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prof. C. Strunk

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prof. D. Weiss

research projects

nano-electromechanical properties of carbon nanotubes

Nano-electromechanical systems (NEMS) are nanostructures which combine transport of electrical charge with mechanical motion. They often take the shape of suspended nano-scale beams, either attached (clamped) to the chip substrate on one or on both ends. So far, classical continuum mechanics of solids has been rather successful in modelling these devices. Top-down lithographic fabrication of beam resonators from metals or semiconductor materials as e.g. GaAs or silicon has led to resonator frequencies in the MHz regime. However, miniaturization has been accompanied with high dissipation losses - due to e.g. surface, clamping, or intrinsic friction effects.

Several research groups worldwide have already demonstrated that single-wall carbon nanotubes can also be used as nanomechanical resonators, as e.g. a vibrating violin string [1-3]. Since the nanotubes are very light and mechanically very strong at the same time, they vibrate at very high frequencies (in so-far published works, the fundamental resonance mode reaches ca. 100-400 MHz). In addition, the low mass leads to comparatively large quantum effects. For example, even if the nanotube in its ground state of motion, i.e. at lowermost kinetical energy, one expects a zero point position fluctuation of approximately 1pm.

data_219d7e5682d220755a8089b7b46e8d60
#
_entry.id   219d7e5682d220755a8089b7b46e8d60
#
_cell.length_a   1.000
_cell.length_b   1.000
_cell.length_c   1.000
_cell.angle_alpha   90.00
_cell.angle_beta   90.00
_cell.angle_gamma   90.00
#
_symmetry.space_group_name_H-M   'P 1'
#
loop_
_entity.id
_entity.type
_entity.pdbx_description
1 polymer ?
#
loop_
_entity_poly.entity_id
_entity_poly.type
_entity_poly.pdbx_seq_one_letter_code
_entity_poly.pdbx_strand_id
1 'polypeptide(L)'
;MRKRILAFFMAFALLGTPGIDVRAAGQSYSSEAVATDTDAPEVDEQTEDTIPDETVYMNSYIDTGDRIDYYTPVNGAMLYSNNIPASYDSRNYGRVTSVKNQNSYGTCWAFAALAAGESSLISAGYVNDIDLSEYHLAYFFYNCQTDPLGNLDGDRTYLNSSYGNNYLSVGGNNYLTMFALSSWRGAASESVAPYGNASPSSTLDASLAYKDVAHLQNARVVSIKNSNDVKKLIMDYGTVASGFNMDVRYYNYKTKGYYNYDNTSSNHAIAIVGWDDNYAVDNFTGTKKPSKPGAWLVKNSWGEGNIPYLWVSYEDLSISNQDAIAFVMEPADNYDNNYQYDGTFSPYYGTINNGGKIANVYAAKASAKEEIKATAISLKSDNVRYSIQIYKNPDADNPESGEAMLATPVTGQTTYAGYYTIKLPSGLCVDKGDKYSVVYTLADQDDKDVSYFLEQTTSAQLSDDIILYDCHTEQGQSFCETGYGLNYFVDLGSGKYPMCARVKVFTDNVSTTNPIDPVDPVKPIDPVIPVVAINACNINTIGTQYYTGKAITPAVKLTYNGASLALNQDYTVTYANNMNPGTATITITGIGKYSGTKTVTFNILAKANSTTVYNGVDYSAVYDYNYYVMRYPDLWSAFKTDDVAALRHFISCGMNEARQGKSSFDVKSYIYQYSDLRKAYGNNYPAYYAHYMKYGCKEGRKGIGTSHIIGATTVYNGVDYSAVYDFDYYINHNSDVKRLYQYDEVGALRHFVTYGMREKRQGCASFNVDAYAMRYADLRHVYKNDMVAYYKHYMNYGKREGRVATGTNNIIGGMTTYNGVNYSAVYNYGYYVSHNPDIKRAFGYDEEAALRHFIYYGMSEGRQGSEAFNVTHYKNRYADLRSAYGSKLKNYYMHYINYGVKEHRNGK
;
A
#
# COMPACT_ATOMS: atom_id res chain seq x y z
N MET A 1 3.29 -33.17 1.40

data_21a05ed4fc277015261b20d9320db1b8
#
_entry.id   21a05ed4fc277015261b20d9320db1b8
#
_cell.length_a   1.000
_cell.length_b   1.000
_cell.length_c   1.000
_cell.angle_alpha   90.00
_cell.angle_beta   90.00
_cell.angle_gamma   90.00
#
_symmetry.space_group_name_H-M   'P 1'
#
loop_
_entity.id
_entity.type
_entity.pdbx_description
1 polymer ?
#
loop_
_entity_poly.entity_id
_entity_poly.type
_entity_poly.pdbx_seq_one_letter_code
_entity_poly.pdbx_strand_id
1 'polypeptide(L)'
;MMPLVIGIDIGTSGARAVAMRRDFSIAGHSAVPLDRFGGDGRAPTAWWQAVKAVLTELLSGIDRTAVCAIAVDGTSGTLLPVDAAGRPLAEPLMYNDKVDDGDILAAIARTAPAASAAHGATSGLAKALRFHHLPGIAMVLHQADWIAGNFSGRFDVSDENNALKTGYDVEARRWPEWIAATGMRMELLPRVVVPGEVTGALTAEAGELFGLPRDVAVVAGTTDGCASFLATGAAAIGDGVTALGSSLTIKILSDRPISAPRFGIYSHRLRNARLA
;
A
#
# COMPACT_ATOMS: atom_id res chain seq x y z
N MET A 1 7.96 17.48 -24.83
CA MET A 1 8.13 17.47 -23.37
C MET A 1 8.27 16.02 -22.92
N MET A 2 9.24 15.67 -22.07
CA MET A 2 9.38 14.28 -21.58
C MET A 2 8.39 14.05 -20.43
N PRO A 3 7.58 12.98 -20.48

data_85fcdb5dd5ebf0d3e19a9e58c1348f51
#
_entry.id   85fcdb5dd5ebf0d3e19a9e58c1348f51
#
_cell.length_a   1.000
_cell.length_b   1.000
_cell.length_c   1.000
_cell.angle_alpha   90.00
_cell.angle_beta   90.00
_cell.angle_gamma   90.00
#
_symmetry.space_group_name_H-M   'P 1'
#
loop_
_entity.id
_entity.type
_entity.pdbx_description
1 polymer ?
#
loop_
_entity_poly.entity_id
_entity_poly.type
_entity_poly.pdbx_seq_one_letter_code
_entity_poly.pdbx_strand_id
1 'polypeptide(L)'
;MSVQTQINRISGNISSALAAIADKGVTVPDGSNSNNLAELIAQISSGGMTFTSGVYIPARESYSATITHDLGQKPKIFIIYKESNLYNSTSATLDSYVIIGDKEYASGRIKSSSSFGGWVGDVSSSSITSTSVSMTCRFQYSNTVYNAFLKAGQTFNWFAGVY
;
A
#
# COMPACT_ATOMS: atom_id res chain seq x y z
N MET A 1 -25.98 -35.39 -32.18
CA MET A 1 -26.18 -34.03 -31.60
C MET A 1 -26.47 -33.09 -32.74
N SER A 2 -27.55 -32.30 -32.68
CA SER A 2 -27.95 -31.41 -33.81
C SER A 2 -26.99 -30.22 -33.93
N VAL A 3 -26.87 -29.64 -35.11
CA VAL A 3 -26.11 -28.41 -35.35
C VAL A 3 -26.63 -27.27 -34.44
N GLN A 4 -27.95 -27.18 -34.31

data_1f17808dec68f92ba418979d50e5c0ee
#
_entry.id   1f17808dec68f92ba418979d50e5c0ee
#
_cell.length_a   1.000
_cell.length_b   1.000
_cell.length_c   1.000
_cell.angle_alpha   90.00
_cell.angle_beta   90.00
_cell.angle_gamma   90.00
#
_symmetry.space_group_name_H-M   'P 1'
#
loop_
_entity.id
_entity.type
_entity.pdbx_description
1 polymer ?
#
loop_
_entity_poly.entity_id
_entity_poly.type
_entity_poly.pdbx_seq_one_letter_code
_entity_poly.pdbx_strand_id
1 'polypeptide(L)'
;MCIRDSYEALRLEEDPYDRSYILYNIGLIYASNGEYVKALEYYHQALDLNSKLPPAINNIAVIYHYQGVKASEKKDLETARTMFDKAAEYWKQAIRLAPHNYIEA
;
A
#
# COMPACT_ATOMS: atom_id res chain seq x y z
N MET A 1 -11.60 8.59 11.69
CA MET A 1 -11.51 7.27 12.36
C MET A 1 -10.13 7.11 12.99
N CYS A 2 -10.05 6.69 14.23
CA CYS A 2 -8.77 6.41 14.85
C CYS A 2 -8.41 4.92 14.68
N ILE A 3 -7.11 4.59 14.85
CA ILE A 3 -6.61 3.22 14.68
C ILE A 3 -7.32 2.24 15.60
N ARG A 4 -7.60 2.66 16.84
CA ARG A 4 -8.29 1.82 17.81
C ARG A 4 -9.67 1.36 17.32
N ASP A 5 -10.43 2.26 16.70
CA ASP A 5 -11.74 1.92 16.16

Recently, a new fabrication technique has been developed where contamination and thereby also mechanical damping is minimized [4,5]. In addition, we have realized a new measurement scheme that enables motion detection at true millikelvin resonator temperatures [6-8]. As a consequence, nanotube resonators have reached mechanical quality factors of up to 105 [6], and strong coupling between the mechanical motion and charge tunneling in a suspended nanotube has been observed [7,8].

We plan to extend the techniques of Refs. [6-8] far into the GHz regime, where the vibrational energy quantum exceeds kBT in our millikelvin setup. Here, we hope to be able to demonstrate a truly quantum-mechanical NEMS system.

interplay of carbon nanotubes and superconducting materials

Although not superconducting by themselves, short single-wall carbon nanotube segments can carry a proximity-induced supercurrent when contacted with superconducting leads [9-11]. This means that many concepts, tools, and devices from superconducting nanoelectronics can be directly transferred to circuits integrating carbon nanotubes. One recent high-profile example from literature is the nanotube SQUID [12], where a single nanotube forms the two weak links in the loop of the superconducting quantum interference device.

We intend to make use of this and probe both the properties of the nanotube using the superconductivity of the leads and vice versa. As an example, although this is already subject of theoretical considerations [13], no experimental knowledge exists so far on the detailed dynamics of a mobile Josephson junction weak link, where both current and device geometry may be time-dependent.